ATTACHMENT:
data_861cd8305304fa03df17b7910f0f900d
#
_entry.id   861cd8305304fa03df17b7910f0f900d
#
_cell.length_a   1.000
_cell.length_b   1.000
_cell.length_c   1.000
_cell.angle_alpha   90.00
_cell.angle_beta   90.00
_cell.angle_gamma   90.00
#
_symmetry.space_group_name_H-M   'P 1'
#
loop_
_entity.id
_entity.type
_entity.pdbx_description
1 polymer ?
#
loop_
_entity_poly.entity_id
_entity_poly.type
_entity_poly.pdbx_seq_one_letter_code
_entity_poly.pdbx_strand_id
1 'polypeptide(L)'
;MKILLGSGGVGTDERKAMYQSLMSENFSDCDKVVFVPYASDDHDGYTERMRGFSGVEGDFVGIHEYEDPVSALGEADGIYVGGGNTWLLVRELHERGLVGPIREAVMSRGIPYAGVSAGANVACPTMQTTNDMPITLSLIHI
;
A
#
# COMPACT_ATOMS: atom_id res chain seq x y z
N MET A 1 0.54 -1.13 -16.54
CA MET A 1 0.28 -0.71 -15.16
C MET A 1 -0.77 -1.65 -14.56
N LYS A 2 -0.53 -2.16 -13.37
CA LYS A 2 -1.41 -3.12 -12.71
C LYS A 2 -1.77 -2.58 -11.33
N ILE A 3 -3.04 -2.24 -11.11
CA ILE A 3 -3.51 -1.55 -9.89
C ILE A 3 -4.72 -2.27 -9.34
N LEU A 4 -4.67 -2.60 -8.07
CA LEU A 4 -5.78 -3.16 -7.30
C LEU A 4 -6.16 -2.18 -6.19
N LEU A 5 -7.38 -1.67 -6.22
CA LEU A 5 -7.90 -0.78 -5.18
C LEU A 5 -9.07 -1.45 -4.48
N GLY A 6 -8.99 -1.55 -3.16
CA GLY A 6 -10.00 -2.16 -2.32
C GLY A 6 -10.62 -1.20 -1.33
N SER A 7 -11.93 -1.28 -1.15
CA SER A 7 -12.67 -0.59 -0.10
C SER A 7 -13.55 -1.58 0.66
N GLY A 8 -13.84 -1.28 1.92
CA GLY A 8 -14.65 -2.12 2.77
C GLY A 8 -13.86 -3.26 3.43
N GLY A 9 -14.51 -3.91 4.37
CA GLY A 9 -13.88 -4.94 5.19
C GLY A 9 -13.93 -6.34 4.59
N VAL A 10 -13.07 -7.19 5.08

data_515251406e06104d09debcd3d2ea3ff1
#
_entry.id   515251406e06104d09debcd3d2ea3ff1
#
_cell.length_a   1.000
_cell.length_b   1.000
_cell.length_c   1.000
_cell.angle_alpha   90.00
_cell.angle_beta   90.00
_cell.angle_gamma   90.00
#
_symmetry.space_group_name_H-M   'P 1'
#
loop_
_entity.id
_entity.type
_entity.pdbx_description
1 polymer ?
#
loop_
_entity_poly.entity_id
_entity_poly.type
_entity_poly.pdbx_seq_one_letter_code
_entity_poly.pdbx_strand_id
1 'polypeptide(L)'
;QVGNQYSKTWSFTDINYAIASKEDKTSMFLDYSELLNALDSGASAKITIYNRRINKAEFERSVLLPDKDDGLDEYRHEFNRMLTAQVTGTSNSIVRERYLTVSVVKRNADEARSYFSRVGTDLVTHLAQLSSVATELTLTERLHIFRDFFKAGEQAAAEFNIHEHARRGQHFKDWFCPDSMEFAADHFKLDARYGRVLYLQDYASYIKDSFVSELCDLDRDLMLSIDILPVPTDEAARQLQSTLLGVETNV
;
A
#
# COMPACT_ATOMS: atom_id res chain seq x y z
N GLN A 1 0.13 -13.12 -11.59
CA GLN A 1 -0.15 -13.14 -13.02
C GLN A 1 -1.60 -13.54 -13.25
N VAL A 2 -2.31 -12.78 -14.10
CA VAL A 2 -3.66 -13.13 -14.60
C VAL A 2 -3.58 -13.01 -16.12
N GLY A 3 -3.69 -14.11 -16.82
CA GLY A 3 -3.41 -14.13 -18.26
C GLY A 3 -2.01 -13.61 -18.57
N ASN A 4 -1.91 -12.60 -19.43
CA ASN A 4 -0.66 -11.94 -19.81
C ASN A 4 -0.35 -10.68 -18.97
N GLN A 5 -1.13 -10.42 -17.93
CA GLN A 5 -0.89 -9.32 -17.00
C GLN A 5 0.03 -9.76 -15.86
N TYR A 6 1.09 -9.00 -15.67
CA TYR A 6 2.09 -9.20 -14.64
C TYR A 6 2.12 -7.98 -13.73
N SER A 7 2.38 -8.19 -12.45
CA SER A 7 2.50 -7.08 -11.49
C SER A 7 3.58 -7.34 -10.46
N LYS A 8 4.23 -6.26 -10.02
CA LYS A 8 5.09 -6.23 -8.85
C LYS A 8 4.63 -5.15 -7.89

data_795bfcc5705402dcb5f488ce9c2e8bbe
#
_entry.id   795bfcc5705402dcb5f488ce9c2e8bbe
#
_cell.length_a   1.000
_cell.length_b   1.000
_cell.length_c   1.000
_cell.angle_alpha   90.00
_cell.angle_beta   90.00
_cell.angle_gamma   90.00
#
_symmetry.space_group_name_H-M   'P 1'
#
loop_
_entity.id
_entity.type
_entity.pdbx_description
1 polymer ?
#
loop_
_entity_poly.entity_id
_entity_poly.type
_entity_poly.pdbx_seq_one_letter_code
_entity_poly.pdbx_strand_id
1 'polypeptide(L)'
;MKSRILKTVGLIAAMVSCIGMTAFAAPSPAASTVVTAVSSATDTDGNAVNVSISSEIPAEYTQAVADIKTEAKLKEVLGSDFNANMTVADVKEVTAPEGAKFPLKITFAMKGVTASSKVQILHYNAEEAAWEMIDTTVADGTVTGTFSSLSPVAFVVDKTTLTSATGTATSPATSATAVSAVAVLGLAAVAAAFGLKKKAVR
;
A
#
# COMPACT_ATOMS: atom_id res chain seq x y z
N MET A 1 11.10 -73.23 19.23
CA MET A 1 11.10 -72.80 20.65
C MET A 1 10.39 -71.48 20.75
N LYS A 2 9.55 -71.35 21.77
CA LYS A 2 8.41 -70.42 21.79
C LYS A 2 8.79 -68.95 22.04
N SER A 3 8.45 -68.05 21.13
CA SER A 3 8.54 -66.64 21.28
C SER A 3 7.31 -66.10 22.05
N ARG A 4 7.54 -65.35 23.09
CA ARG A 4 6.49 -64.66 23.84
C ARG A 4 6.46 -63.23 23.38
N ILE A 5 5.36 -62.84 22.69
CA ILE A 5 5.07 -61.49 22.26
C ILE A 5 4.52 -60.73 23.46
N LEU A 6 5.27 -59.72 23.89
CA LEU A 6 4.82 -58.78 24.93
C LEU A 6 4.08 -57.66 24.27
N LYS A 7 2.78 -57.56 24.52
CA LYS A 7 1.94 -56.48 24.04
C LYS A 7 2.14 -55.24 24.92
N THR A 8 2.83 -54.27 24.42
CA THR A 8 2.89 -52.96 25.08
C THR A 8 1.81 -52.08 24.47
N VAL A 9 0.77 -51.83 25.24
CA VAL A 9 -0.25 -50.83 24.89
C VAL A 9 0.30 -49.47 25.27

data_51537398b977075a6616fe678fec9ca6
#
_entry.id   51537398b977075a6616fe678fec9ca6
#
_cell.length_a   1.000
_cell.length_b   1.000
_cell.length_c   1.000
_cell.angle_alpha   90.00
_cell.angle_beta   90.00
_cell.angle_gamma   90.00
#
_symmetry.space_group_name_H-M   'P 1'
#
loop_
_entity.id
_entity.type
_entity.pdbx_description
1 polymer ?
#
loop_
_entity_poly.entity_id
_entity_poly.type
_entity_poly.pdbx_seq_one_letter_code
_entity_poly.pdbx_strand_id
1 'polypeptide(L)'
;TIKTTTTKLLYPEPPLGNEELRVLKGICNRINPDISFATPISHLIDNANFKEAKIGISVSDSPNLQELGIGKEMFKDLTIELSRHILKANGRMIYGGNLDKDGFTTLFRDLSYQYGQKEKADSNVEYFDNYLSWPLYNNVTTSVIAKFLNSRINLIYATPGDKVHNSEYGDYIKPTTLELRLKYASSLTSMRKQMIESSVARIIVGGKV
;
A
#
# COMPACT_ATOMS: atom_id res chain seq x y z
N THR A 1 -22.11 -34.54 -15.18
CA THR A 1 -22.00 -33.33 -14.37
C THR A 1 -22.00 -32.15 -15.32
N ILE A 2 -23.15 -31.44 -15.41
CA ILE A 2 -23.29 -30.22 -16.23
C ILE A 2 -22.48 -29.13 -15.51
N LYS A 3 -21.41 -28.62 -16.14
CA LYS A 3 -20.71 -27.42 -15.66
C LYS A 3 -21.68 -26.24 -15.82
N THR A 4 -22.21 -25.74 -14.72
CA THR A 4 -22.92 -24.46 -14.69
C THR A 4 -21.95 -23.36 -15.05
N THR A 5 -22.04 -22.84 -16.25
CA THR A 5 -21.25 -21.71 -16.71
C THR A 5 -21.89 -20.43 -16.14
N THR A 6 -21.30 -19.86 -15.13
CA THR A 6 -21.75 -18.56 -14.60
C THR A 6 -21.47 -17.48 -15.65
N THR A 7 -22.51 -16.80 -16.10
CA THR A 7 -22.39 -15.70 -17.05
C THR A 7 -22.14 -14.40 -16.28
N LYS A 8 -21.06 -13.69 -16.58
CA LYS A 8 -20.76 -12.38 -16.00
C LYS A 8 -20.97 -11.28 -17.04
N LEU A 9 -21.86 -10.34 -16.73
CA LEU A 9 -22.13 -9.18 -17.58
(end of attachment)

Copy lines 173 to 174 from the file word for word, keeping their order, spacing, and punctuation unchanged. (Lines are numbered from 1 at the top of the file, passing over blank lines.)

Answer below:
#
_cell.length_a   1.000